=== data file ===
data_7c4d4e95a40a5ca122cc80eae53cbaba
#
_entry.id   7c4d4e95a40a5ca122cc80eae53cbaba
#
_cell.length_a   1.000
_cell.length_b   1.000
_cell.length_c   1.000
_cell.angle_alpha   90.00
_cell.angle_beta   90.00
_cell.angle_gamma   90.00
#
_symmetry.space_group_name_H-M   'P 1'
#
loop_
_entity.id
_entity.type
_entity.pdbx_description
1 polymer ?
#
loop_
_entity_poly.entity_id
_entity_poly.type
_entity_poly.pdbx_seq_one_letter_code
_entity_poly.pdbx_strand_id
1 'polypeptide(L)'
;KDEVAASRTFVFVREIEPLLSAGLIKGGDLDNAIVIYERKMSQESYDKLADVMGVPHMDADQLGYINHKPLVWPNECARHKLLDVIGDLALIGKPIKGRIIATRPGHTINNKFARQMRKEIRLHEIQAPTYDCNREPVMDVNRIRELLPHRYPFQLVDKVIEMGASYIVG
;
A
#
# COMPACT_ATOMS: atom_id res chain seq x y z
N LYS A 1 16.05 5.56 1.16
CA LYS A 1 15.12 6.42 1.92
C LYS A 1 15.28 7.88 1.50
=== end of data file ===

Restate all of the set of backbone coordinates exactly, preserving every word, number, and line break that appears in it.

data_7c4d4e95a40a5ca122cc80eae53cbaba
#
_entry.id   7c4d4e95a40a5ca122cc80eae53cbaba
#
_cell.length_a   1.000
_cell.length_b   1.000
_cell.length_c   1.000
_cell.angle_alpha   90.00
_cell.angle_beta   90.00
_cell.angle_gamma   90.00
#
_symmetry.space_group_name_H-M   'P 1'
#
loop_
_entity.id
_entity.type
_entity.pdbx_description
1 polymer ?
#
loop_
_entity_poly.entity_id
_entity_poly.type
_entity_poly.pdbx_seq_one_letter_code
_entity_poly.pdbx_strand_id
1 'polypeptide(L)'
;KDEVAASRTFVFVREIEPLLSAGLIKGGDLDNAIVIYERKMSQESYDKLADVMGVPHMDADQLGYINHKPLVWPNECARHKLLDVIGDLALIGKPIKGRIIATRPGHTINNKFARQMRKEIRLHEIQAPTYDCNREPVMDVNRIRELLPHRYPFQLVDKVIEMGASYIVG
;
A
#
# COMPACT_ATOMS: atom_id res chain seq x y z
N LYS A 1 16.05 5.56 1.16
CA LYS A 1 15.12 6.42 1.92
C LYS A 1 15.28 7.88 1.50